As a longtime tech writer, I’m sometimes asked how I get ideas for articles. Some of them come from readers who ask questions that intrigue me. The other day, an email arrived asking “I have an iMac running 10.13.6 and somehow when I start my Mac it tells me that my date and time is incorrect, but it’s not so I was wondering would you be able to explain to me in an easy way that I can understand: what’s going on?”
Here’s what the problem is, along with a solution.
Internal Clocks and NTP
The most likely culprit is a dead PRAM battery on the motherboard of an older Mac. Macs always check the time when they connect to the internet, through what’s called an NTP (Network Time Protocol) server. When the Mac is set up, you supply it with your time zone (and it can also determine your location through Wi-Fi positioning), and it knows that the computer is currently at a certain offset from Coordinated Universal Time (UTC – the current time at the Prime Meridian in Greenwich, England).
The screenshot at the top of this post shows that Macs are set to check the time through an Apple NTP server (time.apple.com).
Older Macs used an internal battery (usually a CR-2032) to retain PRAM (parameter random access memory) settings and keep an internal clock running. If the Mac starts up and sees a discrepancy between the internal time and NTP time, you’ll see an error message. It might appear that the date and time on the computer are correct, but even a slight discrepancy on the order of a few seconds causes the error message to be displayed.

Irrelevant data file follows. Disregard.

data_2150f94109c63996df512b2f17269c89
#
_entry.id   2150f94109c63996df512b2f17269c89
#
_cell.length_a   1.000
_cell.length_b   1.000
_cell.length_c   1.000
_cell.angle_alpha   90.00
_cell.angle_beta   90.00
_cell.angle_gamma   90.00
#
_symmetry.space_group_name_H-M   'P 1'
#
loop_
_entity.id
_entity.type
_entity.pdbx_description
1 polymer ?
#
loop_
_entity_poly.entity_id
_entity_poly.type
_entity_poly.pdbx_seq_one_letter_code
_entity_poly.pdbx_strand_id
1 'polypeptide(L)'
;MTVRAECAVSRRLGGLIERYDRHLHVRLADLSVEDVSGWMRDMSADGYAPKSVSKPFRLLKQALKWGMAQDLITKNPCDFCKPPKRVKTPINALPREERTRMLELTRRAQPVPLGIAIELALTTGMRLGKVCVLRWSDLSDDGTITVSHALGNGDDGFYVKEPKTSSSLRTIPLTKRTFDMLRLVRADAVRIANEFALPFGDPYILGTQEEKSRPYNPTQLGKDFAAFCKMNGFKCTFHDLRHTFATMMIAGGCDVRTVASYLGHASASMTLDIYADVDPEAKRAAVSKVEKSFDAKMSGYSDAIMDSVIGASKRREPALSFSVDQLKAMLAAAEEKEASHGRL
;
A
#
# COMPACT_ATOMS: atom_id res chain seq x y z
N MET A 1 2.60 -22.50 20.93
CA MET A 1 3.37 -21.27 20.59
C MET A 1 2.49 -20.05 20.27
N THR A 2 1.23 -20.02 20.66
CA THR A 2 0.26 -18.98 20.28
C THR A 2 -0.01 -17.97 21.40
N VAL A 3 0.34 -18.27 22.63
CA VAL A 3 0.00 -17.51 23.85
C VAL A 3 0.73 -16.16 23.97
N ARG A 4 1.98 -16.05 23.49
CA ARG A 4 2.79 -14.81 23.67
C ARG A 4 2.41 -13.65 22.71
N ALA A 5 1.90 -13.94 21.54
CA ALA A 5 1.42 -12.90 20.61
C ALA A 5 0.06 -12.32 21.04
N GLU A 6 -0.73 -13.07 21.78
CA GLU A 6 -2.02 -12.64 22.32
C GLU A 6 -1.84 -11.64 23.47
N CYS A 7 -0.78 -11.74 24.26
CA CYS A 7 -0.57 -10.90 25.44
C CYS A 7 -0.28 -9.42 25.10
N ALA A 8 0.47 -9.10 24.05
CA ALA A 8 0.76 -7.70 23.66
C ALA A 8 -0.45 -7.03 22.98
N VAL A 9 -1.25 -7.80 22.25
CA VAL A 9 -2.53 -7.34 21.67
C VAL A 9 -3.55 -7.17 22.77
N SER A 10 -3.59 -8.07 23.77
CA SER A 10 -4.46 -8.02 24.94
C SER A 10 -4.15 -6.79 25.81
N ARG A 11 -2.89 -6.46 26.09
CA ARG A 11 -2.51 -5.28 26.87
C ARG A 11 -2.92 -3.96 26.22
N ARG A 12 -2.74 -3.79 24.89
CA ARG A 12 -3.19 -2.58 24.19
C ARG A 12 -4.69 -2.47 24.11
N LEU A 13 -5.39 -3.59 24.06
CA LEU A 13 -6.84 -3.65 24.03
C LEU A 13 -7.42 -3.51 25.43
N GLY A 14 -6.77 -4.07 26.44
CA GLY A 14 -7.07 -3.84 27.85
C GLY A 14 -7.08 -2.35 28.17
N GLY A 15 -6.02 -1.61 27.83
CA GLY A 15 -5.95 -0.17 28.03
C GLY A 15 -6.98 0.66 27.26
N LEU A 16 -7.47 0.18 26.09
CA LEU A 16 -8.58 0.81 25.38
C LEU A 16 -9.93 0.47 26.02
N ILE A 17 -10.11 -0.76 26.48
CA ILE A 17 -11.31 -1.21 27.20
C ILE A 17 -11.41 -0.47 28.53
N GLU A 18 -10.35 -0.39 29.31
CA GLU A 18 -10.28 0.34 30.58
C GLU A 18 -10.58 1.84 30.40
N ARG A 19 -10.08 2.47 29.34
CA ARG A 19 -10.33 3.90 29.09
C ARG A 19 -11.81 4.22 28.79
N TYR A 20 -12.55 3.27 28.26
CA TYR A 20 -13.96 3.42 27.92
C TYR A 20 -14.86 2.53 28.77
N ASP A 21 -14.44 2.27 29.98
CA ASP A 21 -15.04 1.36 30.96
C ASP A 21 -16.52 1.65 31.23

Which Macs Use Backup Batteries?
The following Macs have CR-2032 or BR-2032 backup batteries (see image at right) that may need to be replaced from time to time:
- Mac mini (Late 2005 through Late 2012)
- Mac Pro (Early 2008 through Mid 2010)
- Power Mac G5 (Late 2005)
- iMac G5 (2004 – 2005)
- iMac (Early 2006 through Mid 2011)
Earlier Power Macs, iMacs, eMacs, Mac Quadra, and Mac Centris models use an ER14250 3.6V PRAM battery.
OWC to the Rescue!
If your older Mac is displaying the error message, then it’s probably a good indication that the PRAM battery needs to be replaced. CR-2032 batteries are very common; most stores that sell batteries have CR-2032s in stock. The BR-2032 is a high-temperature model of the CR-2032 and is recommended for specific models of Macs that run a bit hotter.
Fortunately, OWC can tell you what type of battery you need, sell you the battery, and provide installation instructions. While some older Macs are quite easy to take apart for battery replacement, others should only be repaired by experienced hobbyists or technicians.
With a fresh PRAM battery – and assuming that no other hardware issues arise – your vintage Mac may remain useful for years to come.